Mommie Dearest?

The story of the late starlet Gladys Walton

Tod Goldberg Arts & Entertainment 0 Comments

John Herbel-Walton has a lifetime of rich memories about his late mother, but in one of his earliest, he recalls going on a long vacation with his family to Carmel. He remembers how his older brother used him to distract employees of a small shop so his brother could steal candy and sundries — or, at least attempt to steal, as it turned out. And, John Herbel-Walton remembers how his mother baked cookies and took them, he’d later learn, across the rugged San Francisco Bay to her longtime boyfriend Al Capone, who was living out his last days of sanity (and a 10-year prison term) on Alcatraz.

Walton, who lives in the Movie Colony in Palm Springs, knows it all sounds incredible, but once he starts talking about his mother — silent film siren Gladys Walton — it becomes clear that while myth and history are sometimes intertwined, Ms. Walton’s life was nothing if not eventful.

“My mother was a flapper girl in every sense,” Walton says. “She lived life as a movie star, but also as Capone’s girlfriend and lieutenant.” If Walton’s dreams come true — and if persistence pays, they might — Hollywood will eventually tell the true story of his mother and her dual life of starlet and Mob go-to girl.

While written history has provided little in the way of substantiation to Ms. Walton’s organized crime associations (for romance or business), her film history is carved in celluloid with star turns in nearly 40 films between 1920 and 1928, including her most famous role as Rose O’Grady in Second Hand Rose. It was on the set of The Untameable, Walton’s 1923 film about a woman with a split personality (half vamp, half innocent girl, naturally), that Mr. Walton says his mother first came into the thrall of Al Capone.

“Al was popular with all the actors and actresses,” Walton says, “because he was bootlegging liquor and throwing great parties and providing gambling.”

At the same time, Capone was racking up a list of crimes a bit more nefarious than those of the average Prohibition-era gangster. Murder and mayhem were his calling card. He wasn’t called Scarface for his sunny disposition. But to Gladys Walton, her son says, Capone was a gentleman. “He’s always portrayed as having a foul mouth, but my mother said he never cursed in front of her,” he says. He also adds that Capone lived by a strict code, which meant he never intentionally hurt civilians. “He was considered to be something of a modern-day Robin Hood,” Walton says, noting that Capone opened the first soup kitchens in Chicago during the Depression and also instructed local businesses to give away clothes and food at his expense.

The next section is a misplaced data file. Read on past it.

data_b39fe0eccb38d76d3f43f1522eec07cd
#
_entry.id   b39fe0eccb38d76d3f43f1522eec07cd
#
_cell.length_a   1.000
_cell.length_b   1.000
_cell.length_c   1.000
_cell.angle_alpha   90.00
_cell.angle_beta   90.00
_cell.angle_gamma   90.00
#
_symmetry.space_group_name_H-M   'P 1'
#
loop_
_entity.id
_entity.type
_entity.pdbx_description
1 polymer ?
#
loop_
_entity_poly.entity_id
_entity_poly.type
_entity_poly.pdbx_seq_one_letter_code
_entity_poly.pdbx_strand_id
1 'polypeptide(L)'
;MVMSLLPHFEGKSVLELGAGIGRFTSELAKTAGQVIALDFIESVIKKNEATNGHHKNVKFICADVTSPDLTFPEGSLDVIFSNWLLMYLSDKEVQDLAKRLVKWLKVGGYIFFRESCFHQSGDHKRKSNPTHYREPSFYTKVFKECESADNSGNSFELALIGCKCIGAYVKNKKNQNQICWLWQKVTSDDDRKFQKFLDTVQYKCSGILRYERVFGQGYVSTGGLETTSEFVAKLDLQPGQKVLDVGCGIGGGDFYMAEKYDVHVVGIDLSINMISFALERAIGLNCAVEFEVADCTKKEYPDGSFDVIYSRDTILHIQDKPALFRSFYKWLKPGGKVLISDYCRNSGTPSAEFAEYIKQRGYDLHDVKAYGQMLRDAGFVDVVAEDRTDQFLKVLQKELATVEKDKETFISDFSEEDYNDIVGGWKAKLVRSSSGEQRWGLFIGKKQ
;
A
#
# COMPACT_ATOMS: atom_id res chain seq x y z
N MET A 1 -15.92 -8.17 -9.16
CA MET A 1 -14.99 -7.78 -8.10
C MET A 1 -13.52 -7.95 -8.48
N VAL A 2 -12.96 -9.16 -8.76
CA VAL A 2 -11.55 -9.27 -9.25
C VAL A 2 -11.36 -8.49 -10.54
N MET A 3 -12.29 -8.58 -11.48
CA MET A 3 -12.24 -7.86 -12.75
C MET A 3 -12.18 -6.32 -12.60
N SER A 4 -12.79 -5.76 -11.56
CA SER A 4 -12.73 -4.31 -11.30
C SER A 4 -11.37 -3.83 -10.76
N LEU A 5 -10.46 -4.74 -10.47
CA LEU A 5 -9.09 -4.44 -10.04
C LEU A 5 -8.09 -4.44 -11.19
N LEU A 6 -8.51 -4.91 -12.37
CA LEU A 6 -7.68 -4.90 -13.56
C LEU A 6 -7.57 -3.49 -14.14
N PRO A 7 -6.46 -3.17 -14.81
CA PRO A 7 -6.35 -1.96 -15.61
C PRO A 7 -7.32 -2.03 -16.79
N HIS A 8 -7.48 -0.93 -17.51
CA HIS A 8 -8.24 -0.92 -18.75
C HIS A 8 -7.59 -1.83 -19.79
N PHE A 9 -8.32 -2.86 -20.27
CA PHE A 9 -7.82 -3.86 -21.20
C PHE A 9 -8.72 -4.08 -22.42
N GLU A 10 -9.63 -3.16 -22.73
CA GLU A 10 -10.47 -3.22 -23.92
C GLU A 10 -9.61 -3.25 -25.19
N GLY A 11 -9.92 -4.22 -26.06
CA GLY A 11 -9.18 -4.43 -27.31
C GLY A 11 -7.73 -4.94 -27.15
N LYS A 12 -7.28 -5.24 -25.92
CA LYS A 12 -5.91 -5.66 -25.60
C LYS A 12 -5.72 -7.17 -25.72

But it was Capone’s penchant for partying that sealed his relationship with Walton — a relationship that found its greatest depth at what is now the ultra-private Two Bunch Palms resort in Desert Hot Springs.

Nestled on a berm that rises above the craggy desert floor, Two Bunch Palms was to be both Capone’s West Coast capital and an exclusive destination for the Hollywood elite. Replete with a brothel, gambling hall, and a cozy stone cottage, it became Walton’s de facto home, her son says, as she managed Capone’s lucrative West Coast bootlegging business and hosted wild, alcohol-fueled parties for the likes of Charlie Chaplin, Marian Davies, Rudolph Valentino, and others. Legend has it that on one particular night, a gunfight erupted inside Capone’s cottage while Gladys Walton slept beside her gangster boyfriend. Capone reportedly shot and killed the would-be assassin and left a large mirror blemished with a bullet hole.

The mirror still hangs in Capone’s cottage and draws considerable interest. “Everyone seems to know the legend,” says Jill Maya, Two Bunch Palms’ marketing and sales director. The cottage is usually booked. In fact, she says, as the story becomes more well known, the cottage has become a hot story among visitors, television producers, and history buffs. “The Travel Channel was just here,” she says and there is talk of a Capone Vacation package, which might include a visible reminder of the resort’s past as a tour guide (Capone’s great-grandson?).

“Al gave my mother many expensive gifts during this time,” John Herbel-Walton says. They include a ring that Walton’s brother now has, but it is the more tangible gift Walton suggests that opens eyes and, he hopes, avenues of interest. “I don’t want to besmirch my mother,” he says, but he intimates that the identity of his birth father fell somewhat into question. “I favor my mother’s looks,” he says, “and we’re not going to do any tests or any of that, but no one can deny that my grandson looks like Capone.”

That line between myth and history gets hazy until you set eyes on 22-year-old Josh Herbel. There’s Capone’s distinctive chin, a familiar darkened cast to the eyes, and the coal black hair. Put him into a gangster suit and a fedora and, well, you have yourself a dead ringer — enough so that a photo of Josh now hangs above the registration desk at Two Bunch Palms. “Eerie, isn’t it?” Maya asks. In a word, yes.

But that’s only the beginning, Walton hopes, noting that his mother was aboard the Oneida the night William Randolph Hearst reportedly shot and killed Thomas Ince, that many years later the Manson Family frequented his mother’s horse ranch in suburban Los Angeles, and that some secrets about his family remain, and he’d rather not delve into them. At Two Bunch Palms, where an underground tunnel runs from Capone’s old cottage to the gambling hall, and where the exclusive nature of the resort persists, it seems those secrets are safe.

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